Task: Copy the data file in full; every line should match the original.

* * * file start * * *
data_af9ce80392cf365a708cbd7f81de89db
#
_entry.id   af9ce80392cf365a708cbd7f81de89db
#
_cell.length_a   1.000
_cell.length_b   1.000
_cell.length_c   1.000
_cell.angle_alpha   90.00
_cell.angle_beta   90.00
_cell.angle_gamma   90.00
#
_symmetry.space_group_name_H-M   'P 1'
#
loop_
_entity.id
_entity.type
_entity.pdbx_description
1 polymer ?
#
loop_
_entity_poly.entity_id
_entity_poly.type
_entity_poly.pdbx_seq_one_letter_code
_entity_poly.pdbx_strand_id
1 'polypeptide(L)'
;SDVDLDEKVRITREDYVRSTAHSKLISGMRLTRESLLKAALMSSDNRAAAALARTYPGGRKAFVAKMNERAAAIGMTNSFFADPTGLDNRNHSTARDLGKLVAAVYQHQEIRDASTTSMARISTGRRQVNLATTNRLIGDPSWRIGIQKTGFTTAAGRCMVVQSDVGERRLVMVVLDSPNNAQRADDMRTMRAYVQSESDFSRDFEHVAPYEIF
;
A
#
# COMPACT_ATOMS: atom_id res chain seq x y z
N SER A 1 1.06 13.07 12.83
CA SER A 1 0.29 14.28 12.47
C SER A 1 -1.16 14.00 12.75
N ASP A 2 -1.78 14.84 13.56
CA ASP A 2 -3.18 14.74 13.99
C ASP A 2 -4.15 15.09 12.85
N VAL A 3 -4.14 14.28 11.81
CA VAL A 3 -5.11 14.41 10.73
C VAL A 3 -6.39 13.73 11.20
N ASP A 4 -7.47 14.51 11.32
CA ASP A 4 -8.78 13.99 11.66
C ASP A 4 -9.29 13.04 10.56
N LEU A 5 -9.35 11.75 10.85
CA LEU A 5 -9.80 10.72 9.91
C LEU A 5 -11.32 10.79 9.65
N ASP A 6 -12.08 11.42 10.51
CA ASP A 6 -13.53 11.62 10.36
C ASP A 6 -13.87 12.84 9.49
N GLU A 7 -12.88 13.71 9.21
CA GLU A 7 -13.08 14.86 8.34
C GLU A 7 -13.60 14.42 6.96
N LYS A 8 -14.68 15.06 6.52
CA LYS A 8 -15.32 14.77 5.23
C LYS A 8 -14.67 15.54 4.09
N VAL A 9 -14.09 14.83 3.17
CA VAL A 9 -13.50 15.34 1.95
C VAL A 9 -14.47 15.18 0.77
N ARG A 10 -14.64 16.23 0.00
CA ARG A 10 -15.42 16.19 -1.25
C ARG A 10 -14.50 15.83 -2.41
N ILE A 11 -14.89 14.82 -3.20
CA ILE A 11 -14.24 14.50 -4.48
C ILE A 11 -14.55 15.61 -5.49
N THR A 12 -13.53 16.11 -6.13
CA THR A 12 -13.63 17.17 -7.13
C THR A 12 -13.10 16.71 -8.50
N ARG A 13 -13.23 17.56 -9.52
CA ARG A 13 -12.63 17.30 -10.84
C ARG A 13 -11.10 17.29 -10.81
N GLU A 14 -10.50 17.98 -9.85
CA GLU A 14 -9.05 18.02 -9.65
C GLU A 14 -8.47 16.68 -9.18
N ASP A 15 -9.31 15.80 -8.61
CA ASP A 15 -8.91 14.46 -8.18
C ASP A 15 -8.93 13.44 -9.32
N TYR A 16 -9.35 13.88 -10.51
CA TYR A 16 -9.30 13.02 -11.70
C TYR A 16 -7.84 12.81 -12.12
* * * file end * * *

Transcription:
data_af9ce80392cf365a708cbd7f81de89db
#
_entry.id   af9ce80392cf365a708cbd7f81de89db
#
_cell.length_a   1.000
_cell.length_b   1.000
_cell.length_c   1.000
_cell.angle_alpha   90.00
_cell.angle_beta   90.00
_cell.angle_gamma   90.00
#
_symmetry.space_group_name_H-M   'P 1'
#
loop_
_entity.id
_entity.type
_entity.pdbx_description
1 polymer ?
#
loop_
_entity_poly.entity_id
_entity_poly.type
_entity_poly.pdbx_seq_one_letter_code
_entity_poly.pdbx_strand_id
1 'polypeptide(L)'
;SDVDLDEKVRITREDYVRSTAHSKLISGMRLTRESLLKAALMSSDNRAAAALARTYPGGRKAFVAKMNERAAAIGMTNSFFADPTGLDNRNHSTARDLGKLVAAVYQHQEIRDASTTSMARISTGRRQVNLATTNRLIGDPSWRIGIQKTGFTTAAGRCMVVQSDVGERRLVMVVLDSPNNAQRADDMRTMRAYVQSESDFSRDFEHVAPYEIF
;
A
#
# COMPACT_ATOMS: atom_id res chain seq x y z
N SER A 1 1.06 13.07 12.83
CA SER A 1 0.29 14.28 12.47
C SER A 1 -1.16 14.00 12.75
N ASP A 2 -1.78 14.84 13.56
CA ASP A 2 -3.18 14.74 13.99
C ASP A 2 -4.15 15.09 12.85
N VAL A 3 -4.14 14.28 11.81
CA VAL A 3 -5.11 14.41 10.73
C VAL A 3 -6.39 13.73 11.20
N ASP A 4 -7.47 14.51 11.32
CA ASP A 4 -8.78 13.99 11.66
C ASP A 4 -9.29 13.04 10.56
N LEU A 5 -9.35 11.75 10.85
CA LEU A 5 -9.80 10.72 9.91
C LEU A 5 -11.32 10.79 9.65
N ASP A 6 -12.08 11.42 10.51
CA ASP A 6 -13.53 11.62 10.36
C ASP A 6 -13.87 12.84 9.49
N GLU A 7 -12.88 13.71 9.21
CA GLU A 7 -13.08 14.86 8.34
C GLU A 7 -13.60 14.42 6.96
N LYS A 8 -14.68 15.06 6.52
CA LYS A 8 -15.32 14.77 5.23
C LYS A 8 -14.67 15.54 4.09
N VAL A 9 -14.09 14.83 3.17
CA VAL A 9 -13.50 15.34 1.95
C VAL A 9 -14.47 15.18 0.77
N ARG A 10 -14.64 16.23 0.00
CA ARG A 10 -15.42 16.19 -1.25
C ARG A 10 -14.50 15.83 -2.41
N ILE A 11 -14.89 14.82 -3.20
CA ILE A 11 -14.24 14.50 -4.48
C ILE A 11 -14.55 15.61 -5.49
N THR A 12 -13.53 16.11 -6.13
CA THR A 12 -13.63 17.17 -7.13
C THR A 12 -13.10 16.71 -8.50
N ARG A 13 -13.23 17.56 -9.52
CA ARG A 13 -12.63 17.30 -10.84
C ARG A 13 -11.10 17.29 -10.81
N GLU A 14 -10.50 17.98 -9.85
CA GLU A 14 -9.05 18.02 -9.65
C GLU A 14 -8.47 16.68 -9.18
N ASP A 15 -9.31 15.80 -8.61
CA ASP A 15 -8.91 14.46 -8.18
C ASP A 15 -8.93 13.44 -9.32
N TYR A 16 -9.35 13.88 -10.51
CA TYR A 16 -9.30 13.02 -11.70
C TYR A 16 -7.84 12.81 -12.12